IMPACT
07/01/2016 04:01 pm ET Updated Aug 30, 2016

1 In 6 U.S. Households Didn't Have Enough Money For Food Last Year: Report

They're the lowest figures since such data has been available.
A father feeds his son dinner at a soup kitchen run by the Food Bank For New York City. The food bank distributes dry, canned
John Moore via Getty Images
A father feeds his son dinner at a soup kitchen run by the Food Bank For New York City. The food bank distributes dry, canned and fresh food to needy residents and works with community based member programs to provide some 400,000 free meals per day throughout the city.

One in six households struggled to buy food last year, according to a new report.

While the figures are “unacceptable,” they mark the sharpest decline since such data has been made available.

More than 170,000 households were surveyed last year and asked if they had trouble at any point gathering funds to buy food. Of those surveyed, 16 percent said they couldn’t afford food at times, according to data collected by Gallup and released by the Food Research & Action Center section as part of its new report, “How Hungry Is America?” 

That was a significant drop from 2013, when 18.9 percent of respondents said they couldn’t afford food.

Gallup began collecting the food insecurity data in 2008 during the height of the Great Recession. The statistics have improved thanks to declines in unemployment, increases in the share of eligible families receiving SNAP benefits (formerly known as food stamps) and insurance affordability under the Affordable Care Act, among other considerations.

While the improvements are a step in the right direction, experts say it’s still too soon to celebrate. 

Maggie Barcellano prepares dinner at her father's house in Austin, Texas. Barcellano enrolled in the food stamps program to h
ASSOCIATED PRESS
Maggie Barcellano prepares dinner at her father's house in Austin, Texas. Barcellano enrolled in the food stamps program to help save up for paramedic training while she works as a home health aide.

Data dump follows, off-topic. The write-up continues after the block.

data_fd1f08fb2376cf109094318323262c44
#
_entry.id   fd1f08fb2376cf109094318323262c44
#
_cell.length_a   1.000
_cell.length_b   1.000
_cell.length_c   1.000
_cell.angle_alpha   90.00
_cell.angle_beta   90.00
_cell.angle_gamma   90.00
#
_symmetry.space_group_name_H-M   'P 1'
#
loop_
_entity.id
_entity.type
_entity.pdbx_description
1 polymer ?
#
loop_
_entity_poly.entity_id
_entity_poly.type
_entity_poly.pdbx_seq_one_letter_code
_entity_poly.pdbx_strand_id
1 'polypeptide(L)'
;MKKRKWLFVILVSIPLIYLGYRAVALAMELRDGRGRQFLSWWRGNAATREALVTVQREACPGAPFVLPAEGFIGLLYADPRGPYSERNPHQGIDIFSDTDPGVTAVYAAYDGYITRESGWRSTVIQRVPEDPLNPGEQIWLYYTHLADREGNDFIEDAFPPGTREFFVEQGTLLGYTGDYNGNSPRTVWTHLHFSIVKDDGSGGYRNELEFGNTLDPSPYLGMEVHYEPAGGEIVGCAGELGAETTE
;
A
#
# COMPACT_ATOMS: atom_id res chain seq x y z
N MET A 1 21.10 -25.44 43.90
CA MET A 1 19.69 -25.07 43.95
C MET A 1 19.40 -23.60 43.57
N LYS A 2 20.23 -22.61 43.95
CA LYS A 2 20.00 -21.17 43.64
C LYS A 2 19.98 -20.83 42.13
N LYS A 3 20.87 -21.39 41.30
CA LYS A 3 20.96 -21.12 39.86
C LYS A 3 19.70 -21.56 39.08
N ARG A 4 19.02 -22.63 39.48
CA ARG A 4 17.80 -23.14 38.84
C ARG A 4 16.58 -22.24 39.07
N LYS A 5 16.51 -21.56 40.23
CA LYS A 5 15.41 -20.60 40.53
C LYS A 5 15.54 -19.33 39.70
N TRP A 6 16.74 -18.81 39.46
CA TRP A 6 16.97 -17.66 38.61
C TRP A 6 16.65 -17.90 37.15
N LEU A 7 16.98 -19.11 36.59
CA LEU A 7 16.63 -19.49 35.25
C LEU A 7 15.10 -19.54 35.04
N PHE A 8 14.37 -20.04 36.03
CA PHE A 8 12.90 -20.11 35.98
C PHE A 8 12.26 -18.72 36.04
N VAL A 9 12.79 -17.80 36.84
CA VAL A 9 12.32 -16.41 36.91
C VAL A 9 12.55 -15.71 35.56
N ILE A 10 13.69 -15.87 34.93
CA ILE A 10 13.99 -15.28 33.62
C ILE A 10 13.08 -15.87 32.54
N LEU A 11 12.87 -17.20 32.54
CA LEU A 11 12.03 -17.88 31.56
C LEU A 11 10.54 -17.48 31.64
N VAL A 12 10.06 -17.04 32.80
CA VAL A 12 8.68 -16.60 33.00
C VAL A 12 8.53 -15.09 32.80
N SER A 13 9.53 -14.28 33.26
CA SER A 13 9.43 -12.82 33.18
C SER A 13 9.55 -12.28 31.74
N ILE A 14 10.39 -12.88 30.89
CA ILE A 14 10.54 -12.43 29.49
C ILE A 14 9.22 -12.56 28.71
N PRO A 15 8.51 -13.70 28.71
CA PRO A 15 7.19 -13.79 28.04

Mississippi had the highest rate of food insecurity. There, 23 percent of households struggled to afford food last year. In 2013, a quarter of people in Mississippi didn’t have enough money for food. 

“The nation has an unacceptable long-term food hardship problem,” the report noted. “Americans do not always recognize how pervasive struggles against hunger are, or that hunger is a problem where they live.”

One of the issues with effectively tackling hunger is that it’s often somewhat of a hidden issue.

People who live in nice houses with mortgages in default may not be able to afford food. Parents or grandparents will skip meals so that their children and grandchildren have enough to eat, the report noted.

And even families who do receive benefits, often aren’t getting enough to sufficiently feed their families.

Pastora Spraus organizes her pocketbook after paying for groceries with an EBT card in West New York, N.J.
ASSOCIATED PRESS
Pastora Spraus organizes her pocketbook after paying for groceries with an EBT card in West New York, N.J.

A 2013 report released by the Institute of Medicine found that allotted SNAP benefits often don't cover what families need.

FRAC made a number of recommendations to help ease the strain on families. One of those recommendations includes improving child nutrition programs, which is a major concern as summer approaches.

During the summer months, students who received free or reduced price lunch at school often can’t get those meals once school closes. One of the main problems during the summer is that parents can’t access sites where free meals are served.

It’s such a concern that 83 percent of educators surveyed last year said they were worried that their students wouldn’t have enough to eat during break, No Kid Hungry found. 

“Too many of my students do not get regular meals when school is out of session,” Yolanda Stanislaus, a middle school principal, told No Kid Hungry. “You can see a real learning gap at the start of the school year between the students who had enough to eat over the break and the ones who struggled.”

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